As everyone knows, cryptocurrencies had a fantastic year in 2017.
But now, with more tokens, users, investors, exchanges and startups involved than ever, scalability is emerging as a serious issue. With transaction data piling up, the current system is beginning to strain under its own weight.
With every purchase, the blockchain adds one more block to its ladder of transactions, and every block increases with data as it carries the history of the blocks before it. As more users join the networks and the transaction histories of individual coins grow, the current system is in danger of buckling.
Bitcoin blocks were originally hard-capped at 1MB, or around 2,020 transactions, but there is the potential for an infinite number of transactions to be made on each coin and therefore to be recorded on each block.
As transactions continue and records grow, block sizes increase, eventually exceeding any limits set. Although Bitcoin has increased its cap per-block, and Ethereum has no hard cap and therefore can adjust to scale much better, this still presents problems: blocks will continue to grow with use, and each transaction will need more time to be processed.
Every recordable transaction requires peer-to-peer verification, which can become time-consuming with the number of blocks involved. Bitcoin is currently verifying, or creating, one block every ten minutes.
As more users incur more transactions, it takes longer for verification, with waiting times increasing sharply at peak times.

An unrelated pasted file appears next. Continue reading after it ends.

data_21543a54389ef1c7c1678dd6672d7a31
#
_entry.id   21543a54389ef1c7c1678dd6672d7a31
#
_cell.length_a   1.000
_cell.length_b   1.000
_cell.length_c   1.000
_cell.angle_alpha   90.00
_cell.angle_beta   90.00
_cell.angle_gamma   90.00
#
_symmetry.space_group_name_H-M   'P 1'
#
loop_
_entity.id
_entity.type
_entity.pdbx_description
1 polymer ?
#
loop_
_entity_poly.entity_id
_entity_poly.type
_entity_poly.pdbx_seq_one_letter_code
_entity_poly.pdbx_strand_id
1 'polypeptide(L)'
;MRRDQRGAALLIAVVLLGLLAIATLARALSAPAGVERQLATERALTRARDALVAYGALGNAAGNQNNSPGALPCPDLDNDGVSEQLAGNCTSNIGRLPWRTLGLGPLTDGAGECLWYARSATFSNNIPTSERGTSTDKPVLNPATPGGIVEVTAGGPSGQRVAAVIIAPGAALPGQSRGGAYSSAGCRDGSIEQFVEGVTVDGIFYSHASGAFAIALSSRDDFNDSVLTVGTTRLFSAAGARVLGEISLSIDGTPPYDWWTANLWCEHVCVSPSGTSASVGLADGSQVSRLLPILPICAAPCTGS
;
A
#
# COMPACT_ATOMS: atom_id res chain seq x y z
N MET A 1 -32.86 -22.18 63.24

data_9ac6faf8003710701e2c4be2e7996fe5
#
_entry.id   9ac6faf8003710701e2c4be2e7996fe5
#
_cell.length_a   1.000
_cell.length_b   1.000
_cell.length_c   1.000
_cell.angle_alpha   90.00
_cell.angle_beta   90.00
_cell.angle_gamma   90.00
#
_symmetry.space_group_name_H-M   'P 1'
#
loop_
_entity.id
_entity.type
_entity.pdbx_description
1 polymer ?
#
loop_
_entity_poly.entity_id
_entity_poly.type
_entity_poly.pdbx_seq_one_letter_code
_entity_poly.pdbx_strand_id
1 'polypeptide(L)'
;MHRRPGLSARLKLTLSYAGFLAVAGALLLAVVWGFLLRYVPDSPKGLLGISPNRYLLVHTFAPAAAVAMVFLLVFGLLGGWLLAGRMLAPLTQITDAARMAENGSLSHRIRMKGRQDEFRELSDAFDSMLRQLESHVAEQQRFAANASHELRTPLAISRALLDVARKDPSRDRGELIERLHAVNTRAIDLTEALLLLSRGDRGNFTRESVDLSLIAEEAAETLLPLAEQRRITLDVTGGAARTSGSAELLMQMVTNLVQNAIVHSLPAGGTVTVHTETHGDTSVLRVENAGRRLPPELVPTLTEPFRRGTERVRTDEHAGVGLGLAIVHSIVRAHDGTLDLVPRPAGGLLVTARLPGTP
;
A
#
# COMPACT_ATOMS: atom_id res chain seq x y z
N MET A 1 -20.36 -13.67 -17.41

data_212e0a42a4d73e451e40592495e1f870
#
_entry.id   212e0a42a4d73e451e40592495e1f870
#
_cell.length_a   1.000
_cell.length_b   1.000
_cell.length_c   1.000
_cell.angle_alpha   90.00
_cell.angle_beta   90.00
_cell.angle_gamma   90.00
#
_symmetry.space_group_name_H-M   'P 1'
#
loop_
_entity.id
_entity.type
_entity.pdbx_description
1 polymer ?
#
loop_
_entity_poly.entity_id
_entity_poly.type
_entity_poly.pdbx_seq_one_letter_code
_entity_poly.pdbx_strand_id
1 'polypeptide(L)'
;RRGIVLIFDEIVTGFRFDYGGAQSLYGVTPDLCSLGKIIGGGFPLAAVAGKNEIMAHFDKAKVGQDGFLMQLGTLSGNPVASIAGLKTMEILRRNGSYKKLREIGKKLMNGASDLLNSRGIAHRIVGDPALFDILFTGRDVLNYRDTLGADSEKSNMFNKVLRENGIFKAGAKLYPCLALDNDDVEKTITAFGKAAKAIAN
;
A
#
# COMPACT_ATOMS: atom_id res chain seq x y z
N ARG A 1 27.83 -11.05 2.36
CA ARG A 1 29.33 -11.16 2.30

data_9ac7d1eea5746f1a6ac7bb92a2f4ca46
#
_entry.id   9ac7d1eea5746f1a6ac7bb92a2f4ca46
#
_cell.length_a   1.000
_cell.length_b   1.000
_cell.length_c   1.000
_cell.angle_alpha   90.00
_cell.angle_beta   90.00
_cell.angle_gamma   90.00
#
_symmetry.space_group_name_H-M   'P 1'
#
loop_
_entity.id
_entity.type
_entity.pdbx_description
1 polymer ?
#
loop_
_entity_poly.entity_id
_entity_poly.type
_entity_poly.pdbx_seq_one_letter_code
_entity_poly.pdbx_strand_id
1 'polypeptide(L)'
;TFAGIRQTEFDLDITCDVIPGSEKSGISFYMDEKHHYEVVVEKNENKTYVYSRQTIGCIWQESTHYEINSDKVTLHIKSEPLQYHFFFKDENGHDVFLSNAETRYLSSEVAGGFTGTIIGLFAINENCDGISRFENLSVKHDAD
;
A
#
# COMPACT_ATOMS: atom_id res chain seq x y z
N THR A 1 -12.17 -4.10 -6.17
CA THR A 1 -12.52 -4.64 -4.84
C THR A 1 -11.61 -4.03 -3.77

Bitcoin can handle approximately 60 transactions per second, which pales in comparison to Visa’s peak rate of 47,000 per second. In order for it to expand into the same ubiquitous role as fiat currency, cryptocurrency must be able to process much higher numbers of transactions. For Bitcoin to reach Visa’s numbers, it would be equivalent to trading four terabytes of data per year. Ether, however, despite its lack of block limit, takes approximately 14 seconds to generate a block.
To handle the increased traffic caused by more users and more transactions, more nodes are needed to process them, and the running costs aren’t cheap. Miners also shows preference for transactions with higher fees, meaning that to have a transaction verified in a timely fashion during peak times can escalate from the fraction of a cent to a number of dollars, and there’s no telling how high it might climb when scaled. Ether is considerably cheaper than its primary rival, with transaction fees less than 2% of Bitcoin’s.
When a platform drastically branches away from its initial ideals, this is known as a hard fork. Following the hacking of the DAO (decentralized autonomous organization) on the Ethereum network, where $53 million of crowdfunded cryptocurrency was “stolen”, Ethereum took a hard fork in order to reclaim the money and continued as Ethereum, while the existing course maintained the original blockchain as Ethereum